The NFL is looking to move forward with a major legislative overhaul that could include a new salary cap and the creation of a legislative branch with more powers.
The NFL is poised to push ahead with legislation that would change the way it manages contracts for players and teams, including potentially changing the salary cap.
It also has the power to force teams to use an automatic salary cap in the NFLPA bargaining session, which will likely be held in early June.
The league and NFLPA agreed to a salary cap during the 2016 collective bargaining agreement.
The new legislation, if passed, would require teams to make the salary of their players contingent on their performance.
If the cap is reached, the cap would automatically be adjusted to reflect the value of the player’s contract, but teams could not use the automatic salary amount to increase the cap.
The league has proposed legislation in the past that would force teams and players to meet an annual salary cap of $100 million.
The NFLPA has expressed a willingness to work with the league to work toward a new cap, but has also expressed skepticism that a salary-cap increase will be approved.
The 2017-18 salary cap for teams and the NFL is projected to be $121 million.
Teams would be allowed to sign up for the new minimum of $125 million in 2017-19 and $125.5 million in 2018-19.
The cap will be adjusted each year based on the league’s revenues and expenses.
The average salary cap is $100.7 million for the league and $118.3 million for teams.
The 2018-2019 salary cap would be $132 million, which would be the first time the league would increase the salary for a single season since 2007.
The current salary cap stands at $122.8 million, a mark that has not changed since the 2007-08 season.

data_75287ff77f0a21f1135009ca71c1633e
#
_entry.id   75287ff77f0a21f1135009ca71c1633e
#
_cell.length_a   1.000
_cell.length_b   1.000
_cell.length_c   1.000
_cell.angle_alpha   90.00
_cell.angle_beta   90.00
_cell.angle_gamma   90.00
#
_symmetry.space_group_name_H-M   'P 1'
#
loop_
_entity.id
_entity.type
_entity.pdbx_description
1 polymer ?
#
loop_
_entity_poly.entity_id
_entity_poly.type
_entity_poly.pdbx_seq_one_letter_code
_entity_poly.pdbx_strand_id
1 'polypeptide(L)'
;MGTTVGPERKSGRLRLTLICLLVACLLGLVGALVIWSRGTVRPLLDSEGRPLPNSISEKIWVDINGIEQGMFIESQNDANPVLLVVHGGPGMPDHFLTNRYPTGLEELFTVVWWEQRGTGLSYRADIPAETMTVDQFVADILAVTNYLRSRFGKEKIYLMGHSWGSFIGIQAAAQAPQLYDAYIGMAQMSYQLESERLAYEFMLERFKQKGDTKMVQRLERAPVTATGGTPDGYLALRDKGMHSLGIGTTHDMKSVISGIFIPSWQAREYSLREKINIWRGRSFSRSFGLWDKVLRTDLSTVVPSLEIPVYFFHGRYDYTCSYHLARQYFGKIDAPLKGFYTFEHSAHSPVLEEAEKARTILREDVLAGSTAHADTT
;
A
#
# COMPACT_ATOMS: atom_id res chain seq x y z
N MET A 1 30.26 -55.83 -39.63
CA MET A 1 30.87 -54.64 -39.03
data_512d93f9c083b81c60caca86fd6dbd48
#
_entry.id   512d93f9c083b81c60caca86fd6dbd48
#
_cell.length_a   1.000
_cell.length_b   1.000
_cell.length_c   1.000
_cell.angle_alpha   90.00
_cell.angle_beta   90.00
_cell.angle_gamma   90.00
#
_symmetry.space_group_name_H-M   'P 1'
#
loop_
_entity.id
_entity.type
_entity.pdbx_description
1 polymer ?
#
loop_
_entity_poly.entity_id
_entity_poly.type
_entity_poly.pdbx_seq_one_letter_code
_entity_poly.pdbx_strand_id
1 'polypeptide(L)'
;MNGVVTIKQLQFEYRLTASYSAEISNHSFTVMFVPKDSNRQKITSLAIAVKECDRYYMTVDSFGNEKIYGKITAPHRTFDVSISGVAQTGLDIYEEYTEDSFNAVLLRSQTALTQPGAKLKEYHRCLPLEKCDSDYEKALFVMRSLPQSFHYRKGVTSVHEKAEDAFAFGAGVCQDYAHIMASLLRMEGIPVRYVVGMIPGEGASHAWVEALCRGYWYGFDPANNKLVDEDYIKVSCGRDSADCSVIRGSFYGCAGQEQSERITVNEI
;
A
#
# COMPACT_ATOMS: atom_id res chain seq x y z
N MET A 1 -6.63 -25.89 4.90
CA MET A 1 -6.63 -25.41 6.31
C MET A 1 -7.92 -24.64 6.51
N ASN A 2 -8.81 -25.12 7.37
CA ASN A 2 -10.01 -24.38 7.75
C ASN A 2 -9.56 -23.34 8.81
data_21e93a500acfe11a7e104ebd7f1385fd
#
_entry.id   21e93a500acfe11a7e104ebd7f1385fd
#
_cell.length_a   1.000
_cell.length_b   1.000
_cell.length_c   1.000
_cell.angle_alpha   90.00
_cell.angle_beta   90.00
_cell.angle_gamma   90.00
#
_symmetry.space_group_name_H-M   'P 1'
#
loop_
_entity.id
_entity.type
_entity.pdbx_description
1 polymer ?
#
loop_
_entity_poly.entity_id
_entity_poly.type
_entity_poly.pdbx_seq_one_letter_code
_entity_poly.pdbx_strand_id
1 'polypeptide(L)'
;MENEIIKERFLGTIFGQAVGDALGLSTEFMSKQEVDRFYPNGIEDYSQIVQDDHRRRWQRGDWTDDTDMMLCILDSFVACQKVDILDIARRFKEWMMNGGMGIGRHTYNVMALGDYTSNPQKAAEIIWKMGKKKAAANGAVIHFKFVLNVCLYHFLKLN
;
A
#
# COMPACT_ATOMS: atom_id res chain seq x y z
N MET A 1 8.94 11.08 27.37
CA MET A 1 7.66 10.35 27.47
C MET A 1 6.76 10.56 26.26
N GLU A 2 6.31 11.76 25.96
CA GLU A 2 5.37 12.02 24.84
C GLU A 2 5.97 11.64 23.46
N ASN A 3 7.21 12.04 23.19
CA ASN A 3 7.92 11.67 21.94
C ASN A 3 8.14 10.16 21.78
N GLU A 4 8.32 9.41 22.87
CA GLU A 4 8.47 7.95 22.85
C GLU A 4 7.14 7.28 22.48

The new salary limit would apply to all teams and for players from January 1, 2019, to the end of the 2019-20 season.
The existing cap will remain in place for the 2019 season.
A salary cap increase would be considered a major win for the NFL, which has been struggling with declining attendance and revenue.
It would also be an important win for both sides.
The collective bargaining agreements of the two sides have been at odds since the end the 2016 season.
Players have protested at the bargaining table in recent weeks, and the players’ union has demanded a salary increase to close the gap.
The collective bargaining talks were also disrupted by a massive lockout in November.
The lockout was set to end by the end at the end to 2018.
The team owners are scheduled to meet again in late June.
In an interview with ESPN’s Michael Silver on Monday, NFL commissioner Roger Goodell reiterated that a new minimum salary cap will not happen in 2018.
But he also said the league is “actively” looking to increase it.
The salary cap also is an issue for the players.
Players are set to be paid a base salary of $10 million for a season.
That salary is not guaranteed and is subject to player movement.
The current minimum salary for players is $10.25 million, the league said.
Goodell said that the players have the right to negotiate a new base salary, but said that would be up to the players and owners to negotiate.
“I would like to be in a position to talk to the owners on the salary ceiling and a cap,” Goodell said.
“I think the players would have to accept a raise, but that’s up to them.
But we’re actively looking to make sure that we don’t lose money. “